Where are the Grandparents, Where are the Grandchildren?

    July 2010            
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Grandparents Missing, Grandchildren Missing

By Sheila Rubin

Where have all the bubbies and zeydes gone? Some are off to climates warm and sunny, while others are busy with hobbies and activities with folks of their own age. The more affluent seniors travel to other lands and cultures. Those who have an academic interest audit community college classes where they fill empty seats in an attempt to learn new things, consider new ideas and grow as individuals.

But, there is another group of grandparents who are just getting by financially. They are restricted by a lack of transportation and the need to pinch pennies. They are often prisoners in their own homes and apartments. Winter is a particularly unfriendly season for them. They fear slipping and falling on the ice, and the thought of broken bones discourages many from venturing out to use available public transportation. The cold wind makes breathing difficult, and the walk to the bus stop becomes exhausting. Unable to afford cab fare except for a trip to the doctor, they turn to TV as their only intake of life. This two dimensional media becomes their eyes and ears to the world. However, one cannot have a discussion with the TV and although the TV speaks, it does not listen. Depression among this group of elderly Americans is prevalent.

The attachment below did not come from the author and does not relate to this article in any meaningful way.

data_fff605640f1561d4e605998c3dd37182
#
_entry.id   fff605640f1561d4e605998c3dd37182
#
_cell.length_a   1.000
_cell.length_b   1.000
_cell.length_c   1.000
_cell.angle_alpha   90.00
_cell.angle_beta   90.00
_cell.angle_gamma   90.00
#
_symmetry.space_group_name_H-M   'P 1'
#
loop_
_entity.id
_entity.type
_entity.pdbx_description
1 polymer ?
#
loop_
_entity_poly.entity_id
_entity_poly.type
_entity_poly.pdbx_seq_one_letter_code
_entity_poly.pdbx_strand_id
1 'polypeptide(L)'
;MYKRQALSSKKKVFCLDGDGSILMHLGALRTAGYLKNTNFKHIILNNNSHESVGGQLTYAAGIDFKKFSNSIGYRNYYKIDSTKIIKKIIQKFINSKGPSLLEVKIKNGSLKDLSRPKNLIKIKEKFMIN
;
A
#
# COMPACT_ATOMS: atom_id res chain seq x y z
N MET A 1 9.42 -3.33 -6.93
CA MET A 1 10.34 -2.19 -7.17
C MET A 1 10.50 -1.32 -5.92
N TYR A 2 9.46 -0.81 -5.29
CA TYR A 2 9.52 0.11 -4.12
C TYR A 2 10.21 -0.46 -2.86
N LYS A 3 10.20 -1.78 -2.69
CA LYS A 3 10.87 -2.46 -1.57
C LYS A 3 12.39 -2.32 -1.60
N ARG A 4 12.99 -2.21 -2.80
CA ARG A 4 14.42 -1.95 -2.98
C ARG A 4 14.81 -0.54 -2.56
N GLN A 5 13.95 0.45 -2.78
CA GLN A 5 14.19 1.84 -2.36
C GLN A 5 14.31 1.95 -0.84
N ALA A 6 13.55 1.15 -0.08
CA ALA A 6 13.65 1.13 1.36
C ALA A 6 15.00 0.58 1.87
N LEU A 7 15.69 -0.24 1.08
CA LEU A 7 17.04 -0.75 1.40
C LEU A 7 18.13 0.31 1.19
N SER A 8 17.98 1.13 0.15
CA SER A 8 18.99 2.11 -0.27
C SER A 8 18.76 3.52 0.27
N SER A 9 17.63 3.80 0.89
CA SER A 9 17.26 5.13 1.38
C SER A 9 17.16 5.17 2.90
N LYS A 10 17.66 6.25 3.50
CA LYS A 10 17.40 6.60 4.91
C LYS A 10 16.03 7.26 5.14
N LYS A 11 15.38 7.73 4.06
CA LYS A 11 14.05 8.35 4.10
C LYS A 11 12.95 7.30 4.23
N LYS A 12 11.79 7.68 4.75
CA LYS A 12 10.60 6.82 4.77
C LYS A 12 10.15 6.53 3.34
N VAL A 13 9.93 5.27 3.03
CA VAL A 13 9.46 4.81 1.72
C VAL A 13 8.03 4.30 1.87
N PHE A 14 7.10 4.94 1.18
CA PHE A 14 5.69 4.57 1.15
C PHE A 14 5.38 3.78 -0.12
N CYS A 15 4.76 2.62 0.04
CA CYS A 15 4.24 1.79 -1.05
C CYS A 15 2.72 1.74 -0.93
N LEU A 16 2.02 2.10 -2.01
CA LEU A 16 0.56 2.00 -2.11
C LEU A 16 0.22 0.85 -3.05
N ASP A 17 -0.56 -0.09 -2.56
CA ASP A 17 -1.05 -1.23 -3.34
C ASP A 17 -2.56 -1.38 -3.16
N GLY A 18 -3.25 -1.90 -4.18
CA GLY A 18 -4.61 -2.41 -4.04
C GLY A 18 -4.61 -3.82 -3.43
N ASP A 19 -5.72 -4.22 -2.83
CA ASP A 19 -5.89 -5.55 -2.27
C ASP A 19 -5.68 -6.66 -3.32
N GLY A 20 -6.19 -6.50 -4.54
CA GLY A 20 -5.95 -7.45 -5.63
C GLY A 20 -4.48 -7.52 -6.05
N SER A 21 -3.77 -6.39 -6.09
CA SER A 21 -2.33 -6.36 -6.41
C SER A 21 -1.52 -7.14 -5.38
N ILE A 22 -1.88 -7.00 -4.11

They once had an important role in the family hierarchy. When new babies were born, bubbe was usually the first one on the scene. Her role as family caretaker and in house authority on babies and homemaking was unquestioned. Her presence gave mom a chance to get back on her feet. Bubbe provided a support system that eased stress and helped to communicate to the young family that they were not alone.

The economic society we have created requires a mobility that often involves the uprooting of families. Corporate structure is not always kind to the families of its employees. When the promotion comes through or corporate headquarters changes location it is generally the wife and children that have the most difficult time making the adjustment. Dad has his job but everyone else must cope without the support provided by extended family members. Young parents are busy making a living, worrying about bills, creating a home, raising a family, teaching manners and values, helping with homework, making a living, making a living, making a living.

Who will bake cookies with me? Who will teach me to knit and crochet? Who will listen to my problems without trying to solve them? Who will accept me as I am and love me for myself?

Where have all the grandparents gone? Where have all the grandchildren gone?


from the July 2010 Edition of the Jewish Magazine

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